Reason for a Carnoustie (Championship) Golf Club review
We were guests of the Carnoustie Links Trust, on a two-day excursion playing Panmure and the championship course at Carnoustie for the Media Cup 2016. Carnoustie is hosting the Open once again in 2018 and the Senior Open this July.
Where is Carnoustie?
A small town on the Angus coast in Scotland, Carnoustie is found between Dundee and Arbroath.
You can’t really miss the three courses – the Championship, Burnside and the newer Buddon Links – because the town is pretty much built around them. The huge Carnoustie Golf Hotel offers four star accommodation with views of the first tee.
What to expect?
It’s known as one of the toughest courses in Major golf for a reason. After a relatively routine start, it’s a track that demands absolute concentration.
Whether it’s avoiding out of bounds on the 6th – Hogan’s Alley – or trying to hold the small elevated green on the par-3 8th, every shot requires a focused mind.
And then you come to the final five holes.
They are absolutely brutal. I stood on the tee at the 14th and fell hook, line and sinker for the optical illusion – I just couldn’t see anywhere to drive the ball.
Playing all but 17 into the wind, I was faced with hybrids or woods with almost every second shot and, off a 12 handicap, it’s a tough ask to expect to find greens in regulation in those conditions.
The par-3 16th – playing all of 251-yards – was right into the teeth and I could only find the hollow with a driver. Welcome to proper golf.
But, despite its difficulty, Carnoustie is an unbelievable experience.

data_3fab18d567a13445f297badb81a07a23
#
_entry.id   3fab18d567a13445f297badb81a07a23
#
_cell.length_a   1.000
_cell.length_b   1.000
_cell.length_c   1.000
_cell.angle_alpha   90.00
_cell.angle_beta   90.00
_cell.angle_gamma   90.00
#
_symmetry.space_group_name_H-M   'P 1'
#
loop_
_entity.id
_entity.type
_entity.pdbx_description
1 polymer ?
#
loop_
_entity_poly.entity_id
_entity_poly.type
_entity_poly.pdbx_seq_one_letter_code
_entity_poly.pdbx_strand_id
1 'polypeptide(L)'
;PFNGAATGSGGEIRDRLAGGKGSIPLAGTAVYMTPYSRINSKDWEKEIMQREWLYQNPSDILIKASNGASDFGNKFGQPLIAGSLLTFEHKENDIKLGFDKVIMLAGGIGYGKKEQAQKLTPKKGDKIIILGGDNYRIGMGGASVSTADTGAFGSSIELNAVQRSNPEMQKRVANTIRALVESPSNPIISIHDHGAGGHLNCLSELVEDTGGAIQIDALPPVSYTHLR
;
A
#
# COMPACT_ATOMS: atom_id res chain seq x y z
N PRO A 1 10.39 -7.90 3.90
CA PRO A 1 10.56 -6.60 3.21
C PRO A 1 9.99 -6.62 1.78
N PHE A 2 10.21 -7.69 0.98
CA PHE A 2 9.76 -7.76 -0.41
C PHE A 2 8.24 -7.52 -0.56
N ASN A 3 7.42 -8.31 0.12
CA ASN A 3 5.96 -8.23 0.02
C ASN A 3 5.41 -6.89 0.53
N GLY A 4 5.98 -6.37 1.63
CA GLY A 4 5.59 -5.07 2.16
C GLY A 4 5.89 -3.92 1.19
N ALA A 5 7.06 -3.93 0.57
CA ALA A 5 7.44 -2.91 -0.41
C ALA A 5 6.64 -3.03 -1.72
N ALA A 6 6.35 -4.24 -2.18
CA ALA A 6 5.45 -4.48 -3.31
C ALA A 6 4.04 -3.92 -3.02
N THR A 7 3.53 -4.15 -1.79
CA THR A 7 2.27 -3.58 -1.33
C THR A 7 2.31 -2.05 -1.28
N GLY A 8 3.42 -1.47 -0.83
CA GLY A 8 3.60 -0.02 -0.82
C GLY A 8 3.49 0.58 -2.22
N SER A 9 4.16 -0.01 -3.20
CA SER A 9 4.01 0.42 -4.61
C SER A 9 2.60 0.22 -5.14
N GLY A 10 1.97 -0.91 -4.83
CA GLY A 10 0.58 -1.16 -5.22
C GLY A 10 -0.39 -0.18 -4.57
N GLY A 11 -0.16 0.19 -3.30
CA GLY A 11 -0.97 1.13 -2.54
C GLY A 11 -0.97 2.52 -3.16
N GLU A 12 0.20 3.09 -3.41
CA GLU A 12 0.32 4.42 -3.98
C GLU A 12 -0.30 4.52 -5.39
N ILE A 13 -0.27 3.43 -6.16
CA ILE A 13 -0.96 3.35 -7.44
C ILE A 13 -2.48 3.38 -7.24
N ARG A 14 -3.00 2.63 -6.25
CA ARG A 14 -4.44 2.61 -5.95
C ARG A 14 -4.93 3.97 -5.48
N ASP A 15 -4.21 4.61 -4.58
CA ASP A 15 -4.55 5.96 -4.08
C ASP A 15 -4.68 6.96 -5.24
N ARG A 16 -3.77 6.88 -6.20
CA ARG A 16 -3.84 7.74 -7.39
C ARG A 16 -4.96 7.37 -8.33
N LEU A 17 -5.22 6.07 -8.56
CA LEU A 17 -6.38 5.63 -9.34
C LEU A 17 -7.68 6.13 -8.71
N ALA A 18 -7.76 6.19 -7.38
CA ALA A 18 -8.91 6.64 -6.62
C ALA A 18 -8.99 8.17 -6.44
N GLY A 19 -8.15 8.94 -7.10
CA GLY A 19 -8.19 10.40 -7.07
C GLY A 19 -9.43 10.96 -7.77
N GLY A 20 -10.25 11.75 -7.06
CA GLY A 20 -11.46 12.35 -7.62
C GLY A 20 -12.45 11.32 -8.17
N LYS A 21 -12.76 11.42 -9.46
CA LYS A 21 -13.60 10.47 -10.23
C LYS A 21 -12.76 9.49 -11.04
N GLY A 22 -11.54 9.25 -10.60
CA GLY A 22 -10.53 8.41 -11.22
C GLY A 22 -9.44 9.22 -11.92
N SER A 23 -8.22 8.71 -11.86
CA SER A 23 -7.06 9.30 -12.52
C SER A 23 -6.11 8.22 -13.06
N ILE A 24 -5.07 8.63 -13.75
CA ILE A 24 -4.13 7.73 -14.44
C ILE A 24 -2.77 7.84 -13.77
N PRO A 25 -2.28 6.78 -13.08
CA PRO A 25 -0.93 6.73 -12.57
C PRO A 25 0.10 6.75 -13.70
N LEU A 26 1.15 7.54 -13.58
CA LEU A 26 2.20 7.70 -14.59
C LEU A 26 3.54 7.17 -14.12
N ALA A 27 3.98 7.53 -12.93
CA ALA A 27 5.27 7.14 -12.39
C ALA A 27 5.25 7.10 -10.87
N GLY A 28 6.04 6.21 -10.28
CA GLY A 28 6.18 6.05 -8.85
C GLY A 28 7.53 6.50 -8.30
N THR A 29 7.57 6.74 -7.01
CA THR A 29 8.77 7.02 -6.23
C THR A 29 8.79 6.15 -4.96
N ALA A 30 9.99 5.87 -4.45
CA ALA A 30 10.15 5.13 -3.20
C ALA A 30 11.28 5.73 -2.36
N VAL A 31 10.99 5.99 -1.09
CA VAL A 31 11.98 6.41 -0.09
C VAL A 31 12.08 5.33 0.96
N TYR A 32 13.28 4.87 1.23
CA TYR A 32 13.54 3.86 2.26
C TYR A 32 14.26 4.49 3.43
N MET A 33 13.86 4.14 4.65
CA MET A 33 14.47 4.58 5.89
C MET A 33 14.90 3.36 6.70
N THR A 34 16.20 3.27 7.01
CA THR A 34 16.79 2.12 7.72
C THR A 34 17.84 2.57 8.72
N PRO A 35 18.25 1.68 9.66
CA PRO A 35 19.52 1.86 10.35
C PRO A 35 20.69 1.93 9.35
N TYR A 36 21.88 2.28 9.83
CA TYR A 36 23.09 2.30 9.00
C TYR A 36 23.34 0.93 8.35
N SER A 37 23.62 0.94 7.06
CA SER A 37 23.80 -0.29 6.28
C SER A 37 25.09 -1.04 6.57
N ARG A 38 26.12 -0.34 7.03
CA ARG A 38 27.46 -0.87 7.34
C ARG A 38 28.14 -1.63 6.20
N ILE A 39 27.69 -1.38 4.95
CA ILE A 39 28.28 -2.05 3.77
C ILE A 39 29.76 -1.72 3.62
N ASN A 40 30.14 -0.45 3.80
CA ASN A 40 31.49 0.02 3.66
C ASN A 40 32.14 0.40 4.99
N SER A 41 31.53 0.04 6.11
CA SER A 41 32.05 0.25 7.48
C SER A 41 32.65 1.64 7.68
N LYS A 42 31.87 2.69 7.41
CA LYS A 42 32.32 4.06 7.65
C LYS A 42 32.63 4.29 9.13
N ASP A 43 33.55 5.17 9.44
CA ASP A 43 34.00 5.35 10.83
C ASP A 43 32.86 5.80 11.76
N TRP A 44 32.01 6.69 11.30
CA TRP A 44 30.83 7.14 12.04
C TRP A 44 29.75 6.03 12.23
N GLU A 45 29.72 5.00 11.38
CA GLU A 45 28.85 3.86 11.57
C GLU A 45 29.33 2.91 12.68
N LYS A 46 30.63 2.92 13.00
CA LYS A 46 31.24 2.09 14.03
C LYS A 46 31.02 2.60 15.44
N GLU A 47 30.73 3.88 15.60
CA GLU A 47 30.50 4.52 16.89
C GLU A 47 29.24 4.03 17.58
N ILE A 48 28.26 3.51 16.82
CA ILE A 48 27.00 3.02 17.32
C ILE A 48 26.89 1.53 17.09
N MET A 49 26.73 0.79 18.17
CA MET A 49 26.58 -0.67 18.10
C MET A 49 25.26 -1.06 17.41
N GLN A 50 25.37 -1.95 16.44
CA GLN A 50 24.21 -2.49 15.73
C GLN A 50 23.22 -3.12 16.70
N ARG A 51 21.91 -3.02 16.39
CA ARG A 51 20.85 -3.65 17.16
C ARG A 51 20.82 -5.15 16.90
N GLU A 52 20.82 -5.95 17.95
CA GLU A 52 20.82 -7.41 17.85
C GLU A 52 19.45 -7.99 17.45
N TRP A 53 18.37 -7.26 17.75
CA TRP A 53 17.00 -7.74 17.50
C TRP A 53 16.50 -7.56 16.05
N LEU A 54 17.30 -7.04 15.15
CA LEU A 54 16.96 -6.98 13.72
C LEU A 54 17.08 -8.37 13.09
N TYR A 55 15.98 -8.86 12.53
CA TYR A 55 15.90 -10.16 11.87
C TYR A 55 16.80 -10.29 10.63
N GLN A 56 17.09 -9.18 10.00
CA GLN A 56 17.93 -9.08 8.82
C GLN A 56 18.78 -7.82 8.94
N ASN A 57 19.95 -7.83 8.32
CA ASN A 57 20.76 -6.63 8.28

The feeling of hitting over the Barry burn – where Jean van de Velde’s Open dreams all but ended in 1999 – was magnificent. I felt like I was walking in history.
My best bits?
My highlights came early. After striping a drive down the first – which was an amazing feeling – I flicked a little 8-iron into the green and came off with a par. My first hole on an Open rota course and three points! After being told at all costs to stay out of Braid’s bunker on the 2nd, I put my drive straight in there. But I hit one of the bunker shots of my life out of the deep trap and managed to escape with a 5.
Ten holes in, I was studious but scoring well. Then I came to those final few holes and ended up, like so many, a victim of Carnoustie.
When I go back
I’ll be a little less aggressive on the back nine. I could have made a much bigger score by playing many of the tough back five holes with an extra shot – accepting a safe bogey – rather than trying to laser a long hybrid into the green. What a learning curve.
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